Jeremy Turner:

We’re going to see, because it’s happening.

Carl Lee:

Yes. Yes.

Jeremy Turner:

It’s happening. People listening to this may hear you talk about athletes, football players, and such, but there’s obviously more to it than football and athletes. Take a minute and talk about people listening to this and why they should care about the people you’re serving and the work that you’re doing.

Carl Lee:

If you’re just a person out there, maybe you don’t have kids or you don’t have a connection to this, my mom always used to tell me from when she was a cop. Always giving back, always reflecting back. I think being from West Virginia, we should all be linked because everybody sees us the same way in that we’re not supposed to be successful. I can remember being in Minnesota and guys not even knowing we’re Marshall. Anthony Carter used to always give a Marshall update of winning or losing on game day at the pre-game, usually breakfast unless it was an evening game. He’d always call out what happened with Marshall. With that being said, I think where we have to look is we have to look at West Virginia, and we have to look and be mindful of what’s happening to our youth. We can reach back. We have the opportunity to reach back and pull, even if it’s not our kid … We have the opportunity to bring kids along in a positive path. We can opt-out of that, and we already see the path that they’re going.

It’s clear what West Virginia is. It’s clear that we see what the drugs and things like that are doing because there is no other positive. There’s no other options for a lot of kids. When you start talking about these outlining areas, where there’s not a downtown, not this, and not that, we have to go into those places. They’re our people …There’s a doctor in there. There’s a lawyer in there. There’s a teacher in there. There’s a dentist in there. There’s a superstar in there. They don’t know if we don’t go. You can sit and wait for the next star, the next doctor, or whatever. You can sit and wait. We’ve heard this, “Nothing comes out of there. We don’t know about anybody coming out of that school.” If you’re saying that, then you need to get into that school.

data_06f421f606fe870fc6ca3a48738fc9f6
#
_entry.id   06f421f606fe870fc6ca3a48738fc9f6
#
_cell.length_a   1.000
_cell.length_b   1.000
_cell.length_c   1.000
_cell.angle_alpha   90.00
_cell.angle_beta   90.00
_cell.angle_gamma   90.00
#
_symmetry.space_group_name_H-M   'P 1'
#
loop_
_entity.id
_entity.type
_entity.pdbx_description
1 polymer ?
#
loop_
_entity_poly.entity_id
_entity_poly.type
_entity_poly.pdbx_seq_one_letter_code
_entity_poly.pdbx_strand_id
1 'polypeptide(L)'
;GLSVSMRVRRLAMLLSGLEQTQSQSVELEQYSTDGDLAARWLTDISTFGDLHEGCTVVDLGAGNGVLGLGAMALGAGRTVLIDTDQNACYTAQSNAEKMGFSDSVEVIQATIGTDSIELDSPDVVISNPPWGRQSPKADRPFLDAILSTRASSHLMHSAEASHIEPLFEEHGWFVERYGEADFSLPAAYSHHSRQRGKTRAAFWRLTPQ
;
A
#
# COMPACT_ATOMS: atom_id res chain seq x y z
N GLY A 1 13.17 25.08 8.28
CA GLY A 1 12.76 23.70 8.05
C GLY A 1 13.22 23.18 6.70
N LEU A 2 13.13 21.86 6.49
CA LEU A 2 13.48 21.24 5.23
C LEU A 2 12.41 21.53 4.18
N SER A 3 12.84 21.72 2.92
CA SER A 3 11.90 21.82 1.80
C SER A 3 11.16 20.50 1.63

If you’re that successful and you have the capabilities to say that out of your mouth, then you must be somewhere, have gotten somewhere, or have some form of success, because you’re judging that. If you’re going to judge that, then maybe you need to go do some fishing. Maybe you need to get in there and throw out some bait so you can get somebody out of there, because I think that becomes the problem. I can understand somebody outside of West Virginia saying, “There’s not going to be any great athletes in West Virginia.” I was told that I had to be able to workout anytime because no one’s going to stop or make a special trip to Marshall. If they’re coming east, then they’ll stop on their way through. If they’re going west, they’ll stop on their way through. They’re not going to make you a scheduled appointment.

Jeremy Turner:

They’re going to see somebody else, right?

Carl Lee: